MMAS - Practice Role Model
Embracing complexity and instigating social change
Belfast has become a chronically disconnected city, littered with cul-de-sacs, vacant land and large-scale fences. As a result, you leave your front door to go about your day and instead of seeing some greenery or your neighbour, the first things you encounter are boundaries and enclosure.
We want our work to create more public space, connections and interaction. But sometimes you have to recognise that you can’t jump in with major interventions. In the fragmented context of much of Belfast’s inner city, you need small and sometimes piecemeal solutions that can be achieved with minimum resources. Grand gestures are very difficult to manoeuvre in this environment.
We are working on one redevelopment project that sits at the interface between a unionist and a nationalist community. During the Troubles, the area was a point of conflict, which meant housing along the boundary became vacated, derelict and eventually razed. A business centre was put there as a way of turning the blighted land into a place of ‘neutralised’ commerce. At the time, security concerns meant it became something of a fortress, with the buildings facing inwards on to a central car park. It has now been 20 years since the ceasefire, so we saw an opportunity to move things on. It meant making nuanced decisions, such as how best to open particular shop fronts on to the street without alienating either community.
We have to walk towards that kind of complexity, not away from it. It is down to us to instigate the kind of work we want to do and actively seek out challenging sites. We will approach the relevant people and propose ways of making a streetscape work better. There aren’t the opportunities to do high-quality architectural urbanism otherwise. The powers that be don’t identify these projects because there is too much concern about boundaries and segregation and not enough aspiration.
If we want change, we have to make it happen ourselves.
Balancing pragmatism and ambition
It would be a mistake to say that all of Belfast’s ills come from the conflict. A lot of problems are the legacy of poor planning and road infrastructure. Many parts of the inner city feel like they’ve been designed solely by road engineers as opposed to being the result of a multi-disciplinary approach with architects involved.
To create something of quality you need to interrogate restrictive regulations and that takes time, which cuts into your profits. There’s real glue in the system and even a minor planning application can get stuck. It has the knock-on effect of making it hard to do effective financial forecasting. But we have to play the game, so that means sitting down with road engineers and planners to fight for our projects.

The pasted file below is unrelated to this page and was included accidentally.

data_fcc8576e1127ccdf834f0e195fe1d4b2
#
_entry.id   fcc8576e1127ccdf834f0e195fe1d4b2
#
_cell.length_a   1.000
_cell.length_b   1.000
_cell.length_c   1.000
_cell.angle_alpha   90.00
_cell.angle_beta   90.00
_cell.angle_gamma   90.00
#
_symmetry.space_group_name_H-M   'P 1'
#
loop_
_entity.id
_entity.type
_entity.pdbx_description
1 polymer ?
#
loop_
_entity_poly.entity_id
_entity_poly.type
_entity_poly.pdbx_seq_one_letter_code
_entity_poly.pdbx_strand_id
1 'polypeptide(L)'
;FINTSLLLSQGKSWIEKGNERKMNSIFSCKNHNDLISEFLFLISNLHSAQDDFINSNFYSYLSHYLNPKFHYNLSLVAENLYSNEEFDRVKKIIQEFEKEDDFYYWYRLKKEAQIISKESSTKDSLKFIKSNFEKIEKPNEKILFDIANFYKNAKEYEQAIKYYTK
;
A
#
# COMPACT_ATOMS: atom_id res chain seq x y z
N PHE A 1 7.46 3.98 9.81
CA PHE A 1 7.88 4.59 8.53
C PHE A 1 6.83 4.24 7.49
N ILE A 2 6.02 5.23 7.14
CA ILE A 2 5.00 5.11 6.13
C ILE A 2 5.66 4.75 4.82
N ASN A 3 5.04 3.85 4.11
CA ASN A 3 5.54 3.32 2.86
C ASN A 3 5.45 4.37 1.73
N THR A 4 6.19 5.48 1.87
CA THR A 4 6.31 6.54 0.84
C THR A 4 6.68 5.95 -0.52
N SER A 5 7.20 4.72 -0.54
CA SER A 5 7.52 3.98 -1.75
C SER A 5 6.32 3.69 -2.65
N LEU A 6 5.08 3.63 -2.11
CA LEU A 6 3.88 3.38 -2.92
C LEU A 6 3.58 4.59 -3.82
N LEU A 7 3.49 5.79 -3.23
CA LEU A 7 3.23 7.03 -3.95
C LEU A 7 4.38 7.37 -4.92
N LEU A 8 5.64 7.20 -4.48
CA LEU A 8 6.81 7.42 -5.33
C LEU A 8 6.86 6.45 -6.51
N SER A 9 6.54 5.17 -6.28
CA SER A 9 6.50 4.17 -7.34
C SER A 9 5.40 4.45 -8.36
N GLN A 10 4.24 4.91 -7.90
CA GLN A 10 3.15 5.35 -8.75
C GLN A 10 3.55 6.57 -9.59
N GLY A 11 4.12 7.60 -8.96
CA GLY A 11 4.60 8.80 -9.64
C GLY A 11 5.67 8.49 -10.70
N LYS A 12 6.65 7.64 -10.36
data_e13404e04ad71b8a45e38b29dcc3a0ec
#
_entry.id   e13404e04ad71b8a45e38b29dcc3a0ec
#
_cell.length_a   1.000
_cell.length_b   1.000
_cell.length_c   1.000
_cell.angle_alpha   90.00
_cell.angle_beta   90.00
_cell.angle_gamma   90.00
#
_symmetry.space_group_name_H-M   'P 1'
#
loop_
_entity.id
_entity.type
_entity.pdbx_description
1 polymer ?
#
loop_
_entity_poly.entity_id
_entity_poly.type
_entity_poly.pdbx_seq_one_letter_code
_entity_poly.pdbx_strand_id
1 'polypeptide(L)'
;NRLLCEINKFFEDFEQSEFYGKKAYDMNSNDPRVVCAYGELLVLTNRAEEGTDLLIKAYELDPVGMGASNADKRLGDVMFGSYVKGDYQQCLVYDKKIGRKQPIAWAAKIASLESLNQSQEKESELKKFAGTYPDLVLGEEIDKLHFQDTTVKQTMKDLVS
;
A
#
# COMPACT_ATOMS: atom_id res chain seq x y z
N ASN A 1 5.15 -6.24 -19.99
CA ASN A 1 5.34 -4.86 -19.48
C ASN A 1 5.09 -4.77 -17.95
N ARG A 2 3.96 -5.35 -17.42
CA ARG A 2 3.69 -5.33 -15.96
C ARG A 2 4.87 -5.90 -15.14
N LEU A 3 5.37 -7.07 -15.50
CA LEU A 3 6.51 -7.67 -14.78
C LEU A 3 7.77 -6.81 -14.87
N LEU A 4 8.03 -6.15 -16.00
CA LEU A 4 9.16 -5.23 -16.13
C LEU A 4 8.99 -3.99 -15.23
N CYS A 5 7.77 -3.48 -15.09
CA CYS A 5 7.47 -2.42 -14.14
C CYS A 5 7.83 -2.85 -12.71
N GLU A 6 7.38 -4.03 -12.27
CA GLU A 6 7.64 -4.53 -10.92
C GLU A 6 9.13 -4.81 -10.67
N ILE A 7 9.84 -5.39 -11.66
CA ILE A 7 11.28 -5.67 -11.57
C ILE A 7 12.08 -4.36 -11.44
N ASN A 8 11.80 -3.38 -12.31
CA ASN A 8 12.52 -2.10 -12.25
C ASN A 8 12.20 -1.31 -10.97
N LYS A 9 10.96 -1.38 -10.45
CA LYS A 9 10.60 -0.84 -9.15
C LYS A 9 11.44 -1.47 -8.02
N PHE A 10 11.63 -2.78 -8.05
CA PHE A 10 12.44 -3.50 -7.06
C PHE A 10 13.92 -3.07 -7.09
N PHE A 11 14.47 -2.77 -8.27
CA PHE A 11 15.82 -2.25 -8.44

We work with the realities of our context in a very pragmatic but also deeply ambitious way.
You also learn to savour the little-but-big victories,
such as supporting the people who set up a small farm in one of the most socially deprived areas in the city. They identified a barren piece of land and decided to put a few sheep and goats on it. They didn’t know who owned it and didn’t really care. It was a completely subversive guerrilla tactic that enabled a small community to pull something back for themselves. We conducted some pro bono feasibility studies and then helped them to submit a planning application for workshops, animal sheds and garden spaces. For us that just epitomises what’s possible if you take a different attitude. We might be battling on all fronts but those are the type of experiences that show it’s worthwhile.
As a young practice, we recognise that we need to balance our aspirations to work on social housing and community projects along with a pragmatic need to generate income. At the moment, the majority of our work comes from one-off houses and work with private developers. We have to be a commercially viable practice and that means holding the different types of work we do in balance.
At the same time, we are still in touch with the original dream that brought us back here. We returned to Belfast with an optimism and a hunger to help repair the city, much like Berlin after the wall. In the end, it all comes down to what constitutes happy working. And we’re only happy if we’re doing interesting things, trying to win those small but important victories and making some positive difference to our home city.
Being a Practice Role Model means bringing an innovative approach to problem-solving
There is real scope to make it easier for young practices to thrive. For example, more open architectural competitions would enable smaller design studios to get a foothold and gain some visibility. We need to challenge ourselves to come up with creative ways of making the market more accessible to a range of practices.
Our own approach has been to sidestep some of the more frustrating aspects of the procurement process by getting out into the community and originating work that wouldn’t have existed without our intervention. Being a Practice Role Model involves taking an innovative approach to problem-solving, not waiting for someone else to fix it.
MMAS is one of nine Practice Role Models which represent our vision of what it means to be a successful RIBA Chartered Practice. Find out more about the Practice Role Model project and the other eight practices.